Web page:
coming."

Wyat gazed at the keeper for a moment, as if with the intention of
throwing him overboard; but abandoning the idea, he rose up in the
boat, and caught at what he took to be a root of the tree above. To his
surprise and alarm, it closed upon him with an iron grasp, and he felt
himself dragged upwards, while the skiff, impelled by a sudden stroke
from Morgan Fenwolf, shot from beneath him. All Wyat's efforts to
disengage himself were vain, and a wild, demoniacal laugh, echoed by a
chorus of voices, proclaimed him in the power of Herne the Hunter. The
next moment he was set on the top of the bank, while the demon greeted
him with a mocking laugh.

"So you thought to escape me, Sir Thomas Wyatt," he cried, in a taunting
tone; "but any such attempt will prove fruitless. The murderer may
repent the blow when dealt; the thief may desire to restore the gold he
has purloined; the barterer of his soul may rue his bargain; but they
are Satan's, nevertheless. You are mine, and nothing can redeem you!"

"Woe is me that it should be so!" groaned Wyat.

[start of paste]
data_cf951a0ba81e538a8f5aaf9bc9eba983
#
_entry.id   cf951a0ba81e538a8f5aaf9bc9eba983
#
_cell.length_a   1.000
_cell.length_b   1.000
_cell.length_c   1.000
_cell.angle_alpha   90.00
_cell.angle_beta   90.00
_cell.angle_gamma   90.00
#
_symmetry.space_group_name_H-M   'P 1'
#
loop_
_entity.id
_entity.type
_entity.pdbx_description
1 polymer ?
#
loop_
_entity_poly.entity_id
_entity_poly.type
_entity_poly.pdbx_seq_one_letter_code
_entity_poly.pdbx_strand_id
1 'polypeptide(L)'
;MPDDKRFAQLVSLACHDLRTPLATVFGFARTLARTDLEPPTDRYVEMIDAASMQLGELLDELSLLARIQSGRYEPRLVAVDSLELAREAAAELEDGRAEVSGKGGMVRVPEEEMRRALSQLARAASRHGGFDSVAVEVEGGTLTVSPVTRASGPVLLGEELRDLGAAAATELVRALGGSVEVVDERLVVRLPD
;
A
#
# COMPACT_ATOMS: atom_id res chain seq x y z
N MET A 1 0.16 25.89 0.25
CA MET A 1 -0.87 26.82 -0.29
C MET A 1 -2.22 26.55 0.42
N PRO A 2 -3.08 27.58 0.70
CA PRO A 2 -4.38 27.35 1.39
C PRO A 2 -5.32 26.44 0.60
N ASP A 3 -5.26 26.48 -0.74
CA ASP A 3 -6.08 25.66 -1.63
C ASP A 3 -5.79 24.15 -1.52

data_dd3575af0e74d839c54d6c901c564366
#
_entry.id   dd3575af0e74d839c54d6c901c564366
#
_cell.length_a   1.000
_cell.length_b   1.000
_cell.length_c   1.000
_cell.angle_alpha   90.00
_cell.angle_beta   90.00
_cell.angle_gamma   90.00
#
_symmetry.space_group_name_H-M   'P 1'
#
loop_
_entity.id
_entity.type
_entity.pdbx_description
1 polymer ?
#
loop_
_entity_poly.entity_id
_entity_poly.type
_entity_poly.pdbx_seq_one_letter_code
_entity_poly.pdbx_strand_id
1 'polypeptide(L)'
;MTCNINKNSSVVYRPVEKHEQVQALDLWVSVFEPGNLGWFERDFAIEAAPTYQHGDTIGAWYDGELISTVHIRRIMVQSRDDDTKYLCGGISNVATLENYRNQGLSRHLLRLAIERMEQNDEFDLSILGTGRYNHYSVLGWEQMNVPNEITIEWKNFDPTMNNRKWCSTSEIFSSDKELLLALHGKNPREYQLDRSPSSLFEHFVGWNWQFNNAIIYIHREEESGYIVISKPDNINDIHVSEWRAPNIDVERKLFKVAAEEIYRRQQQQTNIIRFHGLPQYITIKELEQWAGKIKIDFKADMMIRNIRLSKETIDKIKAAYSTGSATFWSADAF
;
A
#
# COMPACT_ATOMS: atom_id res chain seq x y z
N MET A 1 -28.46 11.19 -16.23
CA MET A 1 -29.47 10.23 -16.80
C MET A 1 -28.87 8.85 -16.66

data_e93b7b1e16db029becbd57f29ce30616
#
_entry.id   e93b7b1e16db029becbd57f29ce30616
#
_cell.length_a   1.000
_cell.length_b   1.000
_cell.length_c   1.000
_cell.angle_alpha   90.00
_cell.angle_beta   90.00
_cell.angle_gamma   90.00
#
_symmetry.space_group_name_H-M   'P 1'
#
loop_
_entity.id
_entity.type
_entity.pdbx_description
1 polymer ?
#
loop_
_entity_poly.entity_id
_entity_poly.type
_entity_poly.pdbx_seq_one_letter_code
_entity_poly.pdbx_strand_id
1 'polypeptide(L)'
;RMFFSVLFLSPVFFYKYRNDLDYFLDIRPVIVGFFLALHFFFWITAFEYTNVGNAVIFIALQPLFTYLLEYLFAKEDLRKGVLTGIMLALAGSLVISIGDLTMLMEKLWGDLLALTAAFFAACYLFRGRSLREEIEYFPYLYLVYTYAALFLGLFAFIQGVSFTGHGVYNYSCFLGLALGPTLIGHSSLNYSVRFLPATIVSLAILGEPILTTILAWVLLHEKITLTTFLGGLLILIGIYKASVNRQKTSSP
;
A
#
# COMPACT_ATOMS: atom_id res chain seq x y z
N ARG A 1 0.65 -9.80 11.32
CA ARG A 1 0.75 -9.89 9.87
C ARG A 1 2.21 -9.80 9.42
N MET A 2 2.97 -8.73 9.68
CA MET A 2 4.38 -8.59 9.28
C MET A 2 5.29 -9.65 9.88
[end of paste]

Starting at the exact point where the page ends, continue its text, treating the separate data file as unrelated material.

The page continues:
"Lamentation is useless and unworthy of you," rejoined Herne scornfully.
"Your wish will be speedily accomplished. This very night your kingly
rival shall be placed in your hands."

"Ha!" exclaimed Wyat, the flame of jealousy again rising within his
breast.

"You can make your own terms with him for the Lady Anne," pursued Herne.
"His life will be at your disposal."

"Do you promise this?" cried Wyat.

"Ay," replied Herne. "Put yourself under the conduct of Fenwolf, and all
shall happen as you desire. We shall meet again at night. I have other
business on hand now. Meschines," he added to one of his attendants, "go
with Sir Thomas to the skiff."

The personage who received the command, and who was wildly and
fantastically habited, beckoned Wyat to follow him, and after many
twistings and turnings brought them to the edge of the lake, where the
skiff was lying, with Fenwolf reclining at full length upon its benches.
He arose, however, quickly at the appearance of Meschines, and asked him
for some provisions, which the latter promised to bring, and while Wyat
got into the skiff he disappeared, but returned a few minutes afterwards
with a basket, which he gave to the keeper.

Crossing the lake, Fenwolf then shaped his course towards a verdant bank
enamelled with wild flowers, where he landed. The basket being opened,
was found to contain a flask of wine and the better part of a venison
pasty, of which Wyat, whose appetite was keen enough after his long
fasting, ate heartily. He then stretched himself on the velvet sod,
and dropped into a tranquil slumber which lasted to a late hour in the
evening.

He was roused from it by a hand laid on his shoulder, while a deep voice
thundered in his ear--"Up, up, Sir Thomas, and follow me, and I will
place the king in your hands!"





Next: How The King And The Duke Of Suffolk Were Assailed By Herne's Band

Previous: How Sir Thomas Wyat Hunted With Herne